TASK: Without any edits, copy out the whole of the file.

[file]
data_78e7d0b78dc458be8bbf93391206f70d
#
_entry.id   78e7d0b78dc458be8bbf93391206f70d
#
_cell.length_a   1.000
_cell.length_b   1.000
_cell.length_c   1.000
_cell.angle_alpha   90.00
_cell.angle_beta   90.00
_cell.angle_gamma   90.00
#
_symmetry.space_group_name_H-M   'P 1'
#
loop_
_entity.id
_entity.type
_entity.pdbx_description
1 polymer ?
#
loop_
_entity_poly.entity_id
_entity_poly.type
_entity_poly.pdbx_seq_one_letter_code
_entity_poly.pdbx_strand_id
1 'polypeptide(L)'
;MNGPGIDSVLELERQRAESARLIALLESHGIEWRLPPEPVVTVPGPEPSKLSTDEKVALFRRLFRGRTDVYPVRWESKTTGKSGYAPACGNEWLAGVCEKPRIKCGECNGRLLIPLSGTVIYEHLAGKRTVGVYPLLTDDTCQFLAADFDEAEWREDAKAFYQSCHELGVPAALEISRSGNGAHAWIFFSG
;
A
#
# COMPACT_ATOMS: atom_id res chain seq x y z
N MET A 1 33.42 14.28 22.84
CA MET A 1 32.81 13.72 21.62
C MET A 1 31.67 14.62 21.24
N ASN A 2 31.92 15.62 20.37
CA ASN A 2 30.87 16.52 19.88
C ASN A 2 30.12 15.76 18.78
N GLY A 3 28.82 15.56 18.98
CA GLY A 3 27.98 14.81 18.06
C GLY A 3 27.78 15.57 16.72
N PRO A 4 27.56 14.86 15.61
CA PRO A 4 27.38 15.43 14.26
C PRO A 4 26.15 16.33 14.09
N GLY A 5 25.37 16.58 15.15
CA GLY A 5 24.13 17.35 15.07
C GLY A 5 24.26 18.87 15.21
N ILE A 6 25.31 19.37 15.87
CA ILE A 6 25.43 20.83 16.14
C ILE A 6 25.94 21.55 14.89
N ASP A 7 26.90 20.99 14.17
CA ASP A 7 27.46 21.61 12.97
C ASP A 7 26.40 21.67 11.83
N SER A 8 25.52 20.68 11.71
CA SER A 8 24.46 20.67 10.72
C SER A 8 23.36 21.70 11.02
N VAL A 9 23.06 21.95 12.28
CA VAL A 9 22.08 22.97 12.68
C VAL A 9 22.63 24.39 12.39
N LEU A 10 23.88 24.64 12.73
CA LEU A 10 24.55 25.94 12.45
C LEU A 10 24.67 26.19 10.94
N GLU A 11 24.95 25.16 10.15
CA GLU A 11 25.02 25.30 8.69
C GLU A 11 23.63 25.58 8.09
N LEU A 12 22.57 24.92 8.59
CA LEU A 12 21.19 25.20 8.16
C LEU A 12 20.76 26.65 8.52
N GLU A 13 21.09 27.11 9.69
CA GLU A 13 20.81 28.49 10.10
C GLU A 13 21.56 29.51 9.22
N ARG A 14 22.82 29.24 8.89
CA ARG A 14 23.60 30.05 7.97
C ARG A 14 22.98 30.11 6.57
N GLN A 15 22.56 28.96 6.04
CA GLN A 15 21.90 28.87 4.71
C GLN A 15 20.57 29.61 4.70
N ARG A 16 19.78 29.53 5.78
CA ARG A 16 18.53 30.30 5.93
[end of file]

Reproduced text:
data_78e7d0b78dc458be8bbf93391206f70d
#
_entry.id   78e7d0b78dc458be8bbf93391206f70d
#
_cell.length_a   1.000
_cell.length_b   1.000
_cell.length_c   1.000
_cell.angle_alpha   90.00
_cell.angle_beta   90.00
_cell.angle_gamma   90.00
#
_symmetry.space_group_name_H-M   'P 1'
#
loop_
_entity.id
_entity.type
_entity.pdbx_description
1 polymer ?
#
loop_
_entity_poly.entity_id
_entity_poly.type
_entity_poly.pdbx_seq_one_letter_code
_entity_poly.pdbx_strand_id
1 'polypeptide(L)'
;MNGPGIDSVLELERQRAESARLIALLESHGIEWRLPPEPVVTVPGPEPSKLSTDEKVALFRRLFRGRTDVYPVRWESKTTGKSGYAPACGNEWLAGVCEKPRIKCGECNGRLLIPLSGTVIYEHLAGKRTVGVYPLLTDDTCQFLAADFDEAEWREDAKAFYQSCHELGVPAALEISRSGNGAHAWIFFSG
;
A
#
# COMPACT_ATOMS: atom_id res chain seq x y z
N MET A 1 33.42 14.28 22.84
CA MET A 1 32.81 13.72 21.62
C MET A 1 31.67 14.62 21.24
N ASN A 2 31.92 15.62 20.37
CA ASN A 2 30.87 16.52 19.88
C ASN A 2 30.12 15.76 18.78
N GLY A 3 28.82 15.56 18.98
CA GLY A 3 27.98 14.81 18.06
C GLY A 3 27.78 15.57 16.72
N PRO A 4 27.56 14.86 15.61
CA PRO A 4 27.38 15.43 14.26
C PRO A 4 26.15 16.33 14.09
N GLY A 5 25.37 16.58 15.15
CA GLY A 5 24.13 17.35 15.07
C GLY A 5 24.26 18.87 15.21
N ILE A 6 25.31 19.37 15.87
CA ILE A 6 25.43 20.83 16.14
C ILE A 6 25.94 21.55 14.89
N ASP A 7 26.90 20.99 14.17
CA ASP A 7 27.46 21.61 12.97
C ASP A 7 26.40 21.67 11.83
N SER A 8 25.52 20.68 11.71
CA SER A 8 24.46 20.67 10.72
C SER A 8 23.36 21.70 11.02
N VAL A 9 23.06 21.95 12.28
CA VAL A 9 22.08 22.97 12.68
C VAL A 9 22.63 24.39 12.39
N LEU A 10 23.88 24.64 12.73
CA LEU A 10 24.55 25.94 12.45
C LEU A 10 24.67 26.19 10.94
N GLU A 11 24.95 25.16 10.15
CA GLU A 11 25.02 25.30 8.69
C GLU A 11 23.63 25.58 8.09
N LEU A 12 22.57 24.92 8.59
CA LEU A 12 21.19 25.20 8.16
C LEU A 12 20.76 26.65 8.52
N GLU A 13 21.09 27.11 9.69
CA GLU A 13 20.81 28.49 10.10
C GLU A 13 21.56 29.51 9.22
N ARG A 14 22.82 29.24 8.89
CA ARG A 14 23.60 30.05 7.97
C ARG A 14 22.98 30.11 6.57
N GLN A 15 22.56 28.96 6.04
CA GLN A 15 21.90 28.87 4.71
C GLN A 15 20.57 29.61 4.70
N ARG A 16 19.78 29.53 5.78
CA ARG A 16 18.53 30.30 5.93